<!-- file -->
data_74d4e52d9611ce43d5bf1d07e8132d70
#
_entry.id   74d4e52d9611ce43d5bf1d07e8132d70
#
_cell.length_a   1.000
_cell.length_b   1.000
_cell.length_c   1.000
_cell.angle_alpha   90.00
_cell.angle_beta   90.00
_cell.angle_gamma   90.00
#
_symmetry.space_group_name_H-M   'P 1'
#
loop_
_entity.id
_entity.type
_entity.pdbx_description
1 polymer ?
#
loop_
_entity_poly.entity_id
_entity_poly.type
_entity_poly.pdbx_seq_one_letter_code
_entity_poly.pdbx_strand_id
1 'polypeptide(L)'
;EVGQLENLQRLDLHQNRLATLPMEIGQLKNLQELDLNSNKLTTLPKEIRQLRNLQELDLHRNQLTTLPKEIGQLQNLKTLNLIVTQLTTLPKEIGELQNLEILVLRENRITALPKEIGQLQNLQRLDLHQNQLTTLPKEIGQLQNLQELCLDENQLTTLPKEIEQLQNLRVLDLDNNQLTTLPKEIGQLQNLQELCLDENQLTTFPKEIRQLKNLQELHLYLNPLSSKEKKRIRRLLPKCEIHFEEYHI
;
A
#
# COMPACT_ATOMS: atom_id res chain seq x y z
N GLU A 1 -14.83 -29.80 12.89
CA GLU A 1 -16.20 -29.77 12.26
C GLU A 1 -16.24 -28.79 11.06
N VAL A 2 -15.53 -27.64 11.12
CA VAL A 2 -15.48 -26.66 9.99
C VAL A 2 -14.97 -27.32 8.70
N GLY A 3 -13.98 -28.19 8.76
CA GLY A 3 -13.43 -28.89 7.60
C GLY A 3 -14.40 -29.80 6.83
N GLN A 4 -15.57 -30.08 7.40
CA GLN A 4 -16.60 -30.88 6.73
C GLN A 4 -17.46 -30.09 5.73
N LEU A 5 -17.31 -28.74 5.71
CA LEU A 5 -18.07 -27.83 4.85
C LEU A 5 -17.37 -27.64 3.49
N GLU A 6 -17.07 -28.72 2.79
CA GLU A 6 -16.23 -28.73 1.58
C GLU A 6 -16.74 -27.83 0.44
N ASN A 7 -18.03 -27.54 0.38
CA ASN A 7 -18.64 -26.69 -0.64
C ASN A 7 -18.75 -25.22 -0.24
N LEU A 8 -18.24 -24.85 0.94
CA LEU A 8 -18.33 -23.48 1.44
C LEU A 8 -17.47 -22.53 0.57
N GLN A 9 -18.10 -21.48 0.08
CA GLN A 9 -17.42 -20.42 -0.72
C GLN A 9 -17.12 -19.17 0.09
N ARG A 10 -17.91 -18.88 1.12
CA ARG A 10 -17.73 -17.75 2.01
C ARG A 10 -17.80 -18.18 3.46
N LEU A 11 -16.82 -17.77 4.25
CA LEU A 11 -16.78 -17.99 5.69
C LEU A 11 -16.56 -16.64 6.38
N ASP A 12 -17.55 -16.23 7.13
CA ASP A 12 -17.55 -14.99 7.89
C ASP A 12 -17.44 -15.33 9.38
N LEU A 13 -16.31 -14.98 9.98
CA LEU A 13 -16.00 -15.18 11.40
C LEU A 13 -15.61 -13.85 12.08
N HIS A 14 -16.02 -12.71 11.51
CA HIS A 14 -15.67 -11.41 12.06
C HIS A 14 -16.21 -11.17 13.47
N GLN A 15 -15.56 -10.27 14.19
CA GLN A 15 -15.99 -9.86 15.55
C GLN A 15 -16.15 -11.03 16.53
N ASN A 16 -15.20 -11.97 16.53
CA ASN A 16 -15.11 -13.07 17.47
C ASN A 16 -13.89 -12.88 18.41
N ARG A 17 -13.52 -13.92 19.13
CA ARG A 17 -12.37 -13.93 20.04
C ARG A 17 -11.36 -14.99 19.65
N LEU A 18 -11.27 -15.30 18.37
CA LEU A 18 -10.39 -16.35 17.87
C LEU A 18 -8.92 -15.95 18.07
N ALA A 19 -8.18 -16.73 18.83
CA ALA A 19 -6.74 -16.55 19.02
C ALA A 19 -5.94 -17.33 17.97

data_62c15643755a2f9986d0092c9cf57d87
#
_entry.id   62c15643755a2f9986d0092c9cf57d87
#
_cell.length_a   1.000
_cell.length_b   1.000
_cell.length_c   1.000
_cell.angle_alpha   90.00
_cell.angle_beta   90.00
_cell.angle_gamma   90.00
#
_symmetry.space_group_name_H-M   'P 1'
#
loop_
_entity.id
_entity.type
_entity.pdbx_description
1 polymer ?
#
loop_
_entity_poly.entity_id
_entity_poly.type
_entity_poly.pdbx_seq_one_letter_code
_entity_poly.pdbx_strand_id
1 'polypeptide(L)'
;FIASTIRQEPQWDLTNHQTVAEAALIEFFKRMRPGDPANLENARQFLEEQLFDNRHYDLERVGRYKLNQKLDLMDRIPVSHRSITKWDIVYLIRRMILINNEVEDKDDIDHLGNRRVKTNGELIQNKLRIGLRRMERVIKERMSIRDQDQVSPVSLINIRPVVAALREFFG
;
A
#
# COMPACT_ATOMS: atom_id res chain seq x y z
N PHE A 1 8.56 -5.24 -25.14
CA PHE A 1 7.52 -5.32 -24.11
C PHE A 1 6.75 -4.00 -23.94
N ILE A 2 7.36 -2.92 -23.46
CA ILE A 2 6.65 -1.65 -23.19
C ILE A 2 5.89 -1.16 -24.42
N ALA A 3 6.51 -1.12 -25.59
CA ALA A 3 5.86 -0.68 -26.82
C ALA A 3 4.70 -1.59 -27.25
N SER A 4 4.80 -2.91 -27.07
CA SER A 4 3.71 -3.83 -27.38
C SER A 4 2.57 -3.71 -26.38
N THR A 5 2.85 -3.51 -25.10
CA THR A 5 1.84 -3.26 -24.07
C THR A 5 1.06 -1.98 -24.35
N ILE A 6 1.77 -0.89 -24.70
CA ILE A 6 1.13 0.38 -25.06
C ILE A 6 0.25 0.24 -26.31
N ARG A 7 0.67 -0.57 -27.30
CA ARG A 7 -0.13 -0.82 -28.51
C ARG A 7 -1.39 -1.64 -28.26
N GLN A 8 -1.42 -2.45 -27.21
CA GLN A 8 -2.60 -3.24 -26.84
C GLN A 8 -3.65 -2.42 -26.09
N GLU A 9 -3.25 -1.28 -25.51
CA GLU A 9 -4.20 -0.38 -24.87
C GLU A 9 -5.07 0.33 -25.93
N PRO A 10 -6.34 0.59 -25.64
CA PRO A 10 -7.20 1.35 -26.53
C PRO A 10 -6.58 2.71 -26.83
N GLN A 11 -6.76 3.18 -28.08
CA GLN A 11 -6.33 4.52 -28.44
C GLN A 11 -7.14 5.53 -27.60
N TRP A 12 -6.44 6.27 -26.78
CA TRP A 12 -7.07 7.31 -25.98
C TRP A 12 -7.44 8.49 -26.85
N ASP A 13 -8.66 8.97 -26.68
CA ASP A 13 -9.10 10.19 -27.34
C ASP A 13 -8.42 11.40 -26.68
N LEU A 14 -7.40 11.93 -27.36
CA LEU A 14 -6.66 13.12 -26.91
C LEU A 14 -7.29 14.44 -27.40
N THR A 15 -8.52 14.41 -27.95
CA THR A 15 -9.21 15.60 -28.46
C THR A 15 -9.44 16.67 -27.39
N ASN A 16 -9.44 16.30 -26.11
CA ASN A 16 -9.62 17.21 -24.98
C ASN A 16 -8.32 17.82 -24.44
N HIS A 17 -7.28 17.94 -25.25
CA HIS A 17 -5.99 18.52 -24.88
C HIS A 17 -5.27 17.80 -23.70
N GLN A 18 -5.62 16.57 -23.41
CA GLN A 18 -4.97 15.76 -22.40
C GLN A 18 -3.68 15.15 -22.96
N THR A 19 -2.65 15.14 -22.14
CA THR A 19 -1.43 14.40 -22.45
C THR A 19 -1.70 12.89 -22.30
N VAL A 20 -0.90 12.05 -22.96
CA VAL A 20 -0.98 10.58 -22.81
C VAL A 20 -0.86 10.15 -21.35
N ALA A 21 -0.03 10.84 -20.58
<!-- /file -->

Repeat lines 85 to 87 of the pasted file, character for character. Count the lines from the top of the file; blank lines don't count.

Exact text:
N ALA A 19 -8.18 -16.73 18.83
CA ALA A 19 -6.74 -16.55 19.02
C ALA A 19 -5.94 -17.33 17.97